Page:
Abstract Patients with glioma often demonstrate epilepsy. We previously found burst discharges in the peritumoral area in patents with malignant brain tumors during biopsy. Therefore, we hypothesized that the peritumoral area may possess an epileptic focus and that biological alterations in the peritumoral area may cause epileptic symptoms in patients with glioma. To test our hypothesis, we developed a rat model of glioma and characterized it at the cellular and molecular levels. We first labeled rat C6 glioma cells with tdTomato, a red fluorescent protein (C6-tdTomato) and implanted them into the somatosensory cortex of VGAT-Venus rats, which specifically expressed Venus, a yellow fluorescent protein in GABAergic neurons. We observed that the density of GABAergic neurons was significantly decreased in the peritumoral area of rats with glioma compared with the contralateral healthy side. By using a combination technique of laser capture microdissection and RNA sequencing(LCM-seq) of paraformaldehyde-fixed brain sections, we demonstrated that 19 genes were differentially expressed in the peritumoral area and that five of them were associated with epilepsy and neurodevelopmental disorders. In addition, the canonical pathways actively altered in the peritumoral area were predicted to cause a reduction in GABAergic neurons. These results suggest that biological alterations in the peritumoral area may be a cause of glioma-related epilepsy.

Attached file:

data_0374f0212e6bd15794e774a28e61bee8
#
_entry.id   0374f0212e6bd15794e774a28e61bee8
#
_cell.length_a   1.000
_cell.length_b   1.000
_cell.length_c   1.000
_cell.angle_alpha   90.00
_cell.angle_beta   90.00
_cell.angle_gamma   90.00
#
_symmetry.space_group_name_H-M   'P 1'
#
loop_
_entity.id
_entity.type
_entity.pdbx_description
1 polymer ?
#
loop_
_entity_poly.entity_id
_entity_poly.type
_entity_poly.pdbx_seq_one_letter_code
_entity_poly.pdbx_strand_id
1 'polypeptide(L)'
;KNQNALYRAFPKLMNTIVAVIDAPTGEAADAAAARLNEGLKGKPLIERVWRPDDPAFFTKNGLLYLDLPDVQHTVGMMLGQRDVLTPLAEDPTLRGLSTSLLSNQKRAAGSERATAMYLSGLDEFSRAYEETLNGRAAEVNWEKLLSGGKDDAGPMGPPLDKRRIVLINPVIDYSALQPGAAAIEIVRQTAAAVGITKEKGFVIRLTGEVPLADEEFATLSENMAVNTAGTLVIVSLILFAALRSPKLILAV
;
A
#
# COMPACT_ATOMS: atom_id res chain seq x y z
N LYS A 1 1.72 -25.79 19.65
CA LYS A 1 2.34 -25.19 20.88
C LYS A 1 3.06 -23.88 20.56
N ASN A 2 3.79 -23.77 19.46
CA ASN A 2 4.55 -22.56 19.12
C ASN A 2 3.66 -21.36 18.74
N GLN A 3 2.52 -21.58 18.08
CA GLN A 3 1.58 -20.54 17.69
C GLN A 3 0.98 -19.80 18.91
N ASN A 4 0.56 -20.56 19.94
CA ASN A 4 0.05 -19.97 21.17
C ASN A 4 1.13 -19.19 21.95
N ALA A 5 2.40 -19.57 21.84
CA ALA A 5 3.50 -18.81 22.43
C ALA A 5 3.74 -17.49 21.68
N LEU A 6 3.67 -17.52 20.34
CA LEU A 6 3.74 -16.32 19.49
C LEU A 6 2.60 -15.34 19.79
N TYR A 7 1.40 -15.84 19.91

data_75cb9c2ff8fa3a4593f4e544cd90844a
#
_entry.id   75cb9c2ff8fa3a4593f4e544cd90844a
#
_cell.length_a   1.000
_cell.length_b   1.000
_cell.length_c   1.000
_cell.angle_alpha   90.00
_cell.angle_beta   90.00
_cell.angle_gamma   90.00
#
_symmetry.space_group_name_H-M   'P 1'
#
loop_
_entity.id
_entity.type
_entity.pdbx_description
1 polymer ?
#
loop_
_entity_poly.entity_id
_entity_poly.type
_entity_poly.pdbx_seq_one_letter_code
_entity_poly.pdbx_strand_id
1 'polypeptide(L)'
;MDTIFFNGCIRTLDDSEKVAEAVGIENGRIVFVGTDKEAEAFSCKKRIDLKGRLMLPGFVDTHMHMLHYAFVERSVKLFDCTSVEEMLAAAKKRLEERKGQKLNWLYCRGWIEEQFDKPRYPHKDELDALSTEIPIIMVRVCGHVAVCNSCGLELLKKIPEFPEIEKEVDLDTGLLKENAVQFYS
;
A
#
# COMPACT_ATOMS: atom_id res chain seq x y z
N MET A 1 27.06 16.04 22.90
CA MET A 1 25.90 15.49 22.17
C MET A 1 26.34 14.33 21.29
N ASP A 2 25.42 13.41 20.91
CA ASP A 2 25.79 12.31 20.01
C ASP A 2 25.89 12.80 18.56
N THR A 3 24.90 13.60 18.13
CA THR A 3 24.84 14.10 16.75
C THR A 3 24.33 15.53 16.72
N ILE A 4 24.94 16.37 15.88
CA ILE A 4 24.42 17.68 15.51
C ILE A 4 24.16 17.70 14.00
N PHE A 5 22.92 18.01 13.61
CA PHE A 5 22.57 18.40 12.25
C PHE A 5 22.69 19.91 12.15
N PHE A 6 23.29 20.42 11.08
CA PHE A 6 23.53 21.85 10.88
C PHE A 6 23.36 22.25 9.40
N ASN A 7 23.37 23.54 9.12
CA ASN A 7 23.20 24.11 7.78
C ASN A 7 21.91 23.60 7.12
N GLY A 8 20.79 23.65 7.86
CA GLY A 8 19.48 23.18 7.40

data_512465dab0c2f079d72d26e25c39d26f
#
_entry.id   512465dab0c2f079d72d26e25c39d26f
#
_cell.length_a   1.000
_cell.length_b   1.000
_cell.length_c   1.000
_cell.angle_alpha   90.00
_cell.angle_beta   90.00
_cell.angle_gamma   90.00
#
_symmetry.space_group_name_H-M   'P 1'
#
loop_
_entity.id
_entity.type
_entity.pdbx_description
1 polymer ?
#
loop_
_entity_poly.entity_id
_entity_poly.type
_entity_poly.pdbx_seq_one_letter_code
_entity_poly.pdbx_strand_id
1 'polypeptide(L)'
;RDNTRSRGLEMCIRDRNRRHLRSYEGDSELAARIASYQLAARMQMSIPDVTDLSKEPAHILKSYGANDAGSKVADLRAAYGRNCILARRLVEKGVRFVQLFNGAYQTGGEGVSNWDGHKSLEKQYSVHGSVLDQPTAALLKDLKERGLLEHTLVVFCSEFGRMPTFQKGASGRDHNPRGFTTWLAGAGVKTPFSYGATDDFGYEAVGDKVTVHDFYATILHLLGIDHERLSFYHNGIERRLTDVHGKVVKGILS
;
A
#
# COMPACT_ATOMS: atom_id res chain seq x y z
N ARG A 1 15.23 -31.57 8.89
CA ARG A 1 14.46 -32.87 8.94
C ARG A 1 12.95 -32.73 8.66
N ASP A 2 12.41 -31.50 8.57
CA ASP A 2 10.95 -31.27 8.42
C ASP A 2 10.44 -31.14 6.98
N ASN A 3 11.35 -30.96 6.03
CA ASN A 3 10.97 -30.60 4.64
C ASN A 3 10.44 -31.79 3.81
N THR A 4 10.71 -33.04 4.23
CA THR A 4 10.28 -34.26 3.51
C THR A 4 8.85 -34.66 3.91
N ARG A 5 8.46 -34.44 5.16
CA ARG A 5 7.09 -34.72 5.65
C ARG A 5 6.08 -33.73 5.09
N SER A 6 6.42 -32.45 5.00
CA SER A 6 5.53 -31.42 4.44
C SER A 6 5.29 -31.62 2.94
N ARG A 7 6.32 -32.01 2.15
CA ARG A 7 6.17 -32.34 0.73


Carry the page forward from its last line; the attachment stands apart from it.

Hyunhee Kim ◽  
Ka Young Lim ◽  
Jin Woo Park ◽  
Jeongwan Kang ◽  
Jae Kyung Won ◽  

AbstractMismatch repair-deficient (MMRD) brain tumors are rare among primary brain tumors and can be induced by germline or sporadic mutations. Here, we report 13 MMRD-associated (9 sporadic and 4 Lynch syndrome) primary brain tumors to determine clinicopathological and molecular characteristics and biological behavior. Our 13 MMRD brain tumors included glioblastoma (GBM) IDH-wildtype (n = 9) including 1 gliosarcoma, astrocytoma IDH-mutant WHO grade 4 (n = 2), diffuse midline glioma (DMG) H3 K27M-mutant (n = 1), and pleomorphic xanthoastrocytoma (PXA) (n = 1). Next-generation sequencing using a brain tumor-targeted gene panel, microsatellite instability (MSI) testing, Sanger sequencing for germline MMR gene mutation, immunohistochemistry of MMR proteins, and clinicopathological and survival analysis were performed. There were many accompanying mutations, suggesting a high tumor mutational burden (TMB) in 77%, but TMB was absent in one case of GBM, IDH-wildtype, DMG, and PXA, respectively. MSH2, MLH1, MSH6, and PMS2 mutations were found in 31%, 31%, 31% and 7% of patients, respectively. MSI-high and MSI-low were found in 50% and 8% of these gliomas, respectively and 34% was MSI-stable. All Lynch syndrome-associated GBMs had MSI-high. In addition, 77% (10/13) had histopathologically multinucleated giant cells. The progression-free survival tended to be poorer than the patients with no MMRD gliomas, but the number and follow-up duration of our patients were insufficient to get statistical significance. In the present study, we found that the most common MMRD primary brain tumor was GBM IDH-wildtype. The genetic profile of MMRD GBM was different from that of conventional GBM. MMRD gliomas with TMB and MSI-H may be sensitive to immunotherapy but resistant to temozolomide. Our findings can help develop better treatment options.

May Albee ◽  
Santiago Allende ◽  
Victoria Cosgrove ◽  
Matthew Hocking